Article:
The clothing chain Hollister will get rid of steps at its trademark entrances at dozens of stores across the U.S. to make the doorways wheelchair accessible as part of a settlement approved Thursday by a federal judge.
The agreement marks the end of a six-year court battle involving the retailer that specializes in Southern California-inspired casual wear targeted at teens.
The entrances are designed to look like beach houses.
The Colorado Cross-Disability Coalition filed a lawsuit in 2009 arguing that Hollister violated federal law by limiting wheelchair users to side entrances. Two years later, a federal judge ruled that the raised porches violated the Americans with Disabilities Act.
A panel of the 10th U.S. Circuit Court of Appeals overturned that ruling last year, finding that the store did not break the law, in part because it offered alternative entrances for wheelchair users, but it did not dismiss the case.
Advocates for the disabled, however, say those other entrances were often locked, blocked or hard to find because they resembled windows.
To avoid a trial, both sides negotiated the settlement that was given preliminary approval in April.
Hollister, owned by Abercrombie & Fitch Co., had already started converting many of its storefronts before the settlement was finalized, saying it also has spent $11 million on additional accessibility measures. The company has gotten rid of stairs at some stores, keeping the porch look, and is also converting other stores to a more sleek, minimal look with flat entrances that it says isn't connected with the settlement.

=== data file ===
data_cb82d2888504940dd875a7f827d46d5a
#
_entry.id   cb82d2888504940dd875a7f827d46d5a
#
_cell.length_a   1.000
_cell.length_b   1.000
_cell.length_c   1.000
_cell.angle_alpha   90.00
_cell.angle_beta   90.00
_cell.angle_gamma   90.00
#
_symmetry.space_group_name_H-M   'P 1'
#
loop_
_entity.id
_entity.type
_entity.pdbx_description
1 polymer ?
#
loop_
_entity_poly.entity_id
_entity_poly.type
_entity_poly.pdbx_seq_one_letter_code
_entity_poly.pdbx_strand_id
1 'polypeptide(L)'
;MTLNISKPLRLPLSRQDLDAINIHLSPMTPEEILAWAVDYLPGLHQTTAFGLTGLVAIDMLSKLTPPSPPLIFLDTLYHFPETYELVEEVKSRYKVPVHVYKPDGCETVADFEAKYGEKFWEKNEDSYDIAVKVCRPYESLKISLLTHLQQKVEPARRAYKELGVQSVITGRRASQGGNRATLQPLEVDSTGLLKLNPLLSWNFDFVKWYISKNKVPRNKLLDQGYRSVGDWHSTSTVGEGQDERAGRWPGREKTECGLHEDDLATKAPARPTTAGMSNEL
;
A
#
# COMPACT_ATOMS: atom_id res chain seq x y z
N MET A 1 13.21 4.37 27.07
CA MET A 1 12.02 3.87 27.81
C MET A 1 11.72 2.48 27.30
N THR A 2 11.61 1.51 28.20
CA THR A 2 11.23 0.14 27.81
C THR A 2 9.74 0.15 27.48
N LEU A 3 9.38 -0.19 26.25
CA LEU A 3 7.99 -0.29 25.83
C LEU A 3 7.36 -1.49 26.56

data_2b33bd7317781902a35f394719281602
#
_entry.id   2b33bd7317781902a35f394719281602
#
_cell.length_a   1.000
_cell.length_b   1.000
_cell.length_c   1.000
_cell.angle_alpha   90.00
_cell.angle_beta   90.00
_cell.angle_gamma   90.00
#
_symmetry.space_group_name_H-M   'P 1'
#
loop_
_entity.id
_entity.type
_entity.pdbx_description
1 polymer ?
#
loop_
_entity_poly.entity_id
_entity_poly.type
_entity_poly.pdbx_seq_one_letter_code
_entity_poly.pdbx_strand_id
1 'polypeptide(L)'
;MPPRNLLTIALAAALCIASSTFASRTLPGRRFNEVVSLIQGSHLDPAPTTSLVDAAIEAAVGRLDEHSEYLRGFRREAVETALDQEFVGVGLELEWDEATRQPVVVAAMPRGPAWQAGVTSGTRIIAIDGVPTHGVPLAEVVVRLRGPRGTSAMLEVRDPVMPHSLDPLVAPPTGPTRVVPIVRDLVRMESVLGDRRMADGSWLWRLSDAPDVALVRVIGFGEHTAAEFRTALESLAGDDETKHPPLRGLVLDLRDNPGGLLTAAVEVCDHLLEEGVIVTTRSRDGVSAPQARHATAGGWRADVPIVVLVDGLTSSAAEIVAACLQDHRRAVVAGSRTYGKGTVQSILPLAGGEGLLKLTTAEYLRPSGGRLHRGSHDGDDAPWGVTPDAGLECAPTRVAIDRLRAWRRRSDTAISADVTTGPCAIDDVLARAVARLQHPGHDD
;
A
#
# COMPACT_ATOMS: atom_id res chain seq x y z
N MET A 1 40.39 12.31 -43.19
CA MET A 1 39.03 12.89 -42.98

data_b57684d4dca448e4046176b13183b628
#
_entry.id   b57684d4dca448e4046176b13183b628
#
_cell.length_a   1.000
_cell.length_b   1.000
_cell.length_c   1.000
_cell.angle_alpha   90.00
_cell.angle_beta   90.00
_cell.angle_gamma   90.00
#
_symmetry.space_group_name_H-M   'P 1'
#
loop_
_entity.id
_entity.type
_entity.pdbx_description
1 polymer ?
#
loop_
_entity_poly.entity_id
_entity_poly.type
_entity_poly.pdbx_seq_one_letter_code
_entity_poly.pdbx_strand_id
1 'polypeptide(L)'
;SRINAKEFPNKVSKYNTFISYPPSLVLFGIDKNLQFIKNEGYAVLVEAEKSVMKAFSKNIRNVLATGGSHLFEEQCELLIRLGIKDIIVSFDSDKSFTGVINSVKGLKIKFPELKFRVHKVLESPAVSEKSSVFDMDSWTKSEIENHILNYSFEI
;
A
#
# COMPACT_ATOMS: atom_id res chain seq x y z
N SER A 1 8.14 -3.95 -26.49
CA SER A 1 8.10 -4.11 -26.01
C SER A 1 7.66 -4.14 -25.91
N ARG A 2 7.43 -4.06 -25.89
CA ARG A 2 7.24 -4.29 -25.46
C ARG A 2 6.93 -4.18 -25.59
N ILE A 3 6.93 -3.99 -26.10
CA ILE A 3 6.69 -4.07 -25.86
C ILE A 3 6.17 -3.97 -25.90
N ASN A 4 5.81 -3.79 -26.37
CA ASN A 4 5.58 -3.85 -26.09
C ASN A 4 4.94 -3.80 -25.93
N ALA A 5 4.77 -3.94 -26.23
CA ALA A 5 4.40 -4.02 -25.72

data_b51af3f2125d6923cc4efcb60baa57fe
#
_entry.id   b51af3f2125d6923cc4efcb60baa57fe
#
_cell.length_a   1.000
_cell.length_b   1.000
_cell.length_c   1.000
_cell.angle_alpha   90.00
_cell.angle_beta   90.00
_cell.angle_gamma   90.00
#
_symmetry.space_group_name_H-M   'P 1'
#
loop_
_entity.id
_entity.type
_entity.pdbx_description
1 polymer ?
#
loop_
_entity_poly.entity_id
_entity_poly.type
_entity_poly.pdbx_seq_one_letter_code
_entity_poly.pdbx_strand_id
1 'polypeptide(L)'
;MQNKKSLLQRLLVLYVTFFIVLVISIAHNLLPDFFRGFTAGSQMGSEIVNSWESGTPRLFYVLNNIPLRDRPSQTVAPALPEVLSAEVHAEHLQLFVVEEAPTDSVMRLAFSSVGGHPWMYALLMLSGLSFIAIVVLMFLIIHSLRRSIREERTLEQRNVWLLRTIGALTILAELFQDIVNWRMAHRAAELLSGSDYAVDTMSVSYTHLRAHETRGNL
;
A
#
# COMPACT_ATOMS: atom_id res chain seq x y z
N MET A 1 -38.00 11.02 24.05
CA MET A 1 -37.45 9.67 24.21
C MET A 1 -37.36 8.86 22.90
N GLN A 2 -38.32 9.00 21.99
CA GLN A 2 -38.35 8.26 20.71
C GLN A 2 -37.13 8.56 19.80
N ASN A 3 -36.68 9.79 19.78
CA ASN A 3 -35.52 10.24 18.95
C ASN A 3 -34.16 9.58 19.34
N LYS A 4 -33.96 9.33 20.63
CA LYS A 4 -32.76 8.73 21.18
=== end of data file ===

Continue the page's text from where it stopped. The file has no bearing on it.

U.S. District Judge Wiley Daniel said he was pleased when he saw a Hollister entrance without stairs at a Denver-area mall earlier this year.
He noted Pope Francis' message to Congress earlier in the day about the Golden Rule and said the settlement was following that principle.
"This case is one that I believe lifted up something important," Daniel said.
There were about 250 Hollister stores with porch entrances when the lawsuit was filed, and only 218 remain.
By the end of January, 92 will be converted or closed and 126 will still have steps, Hollister attorney Mark A. Knueve said in court, telling the judge the process would continue after that deadline.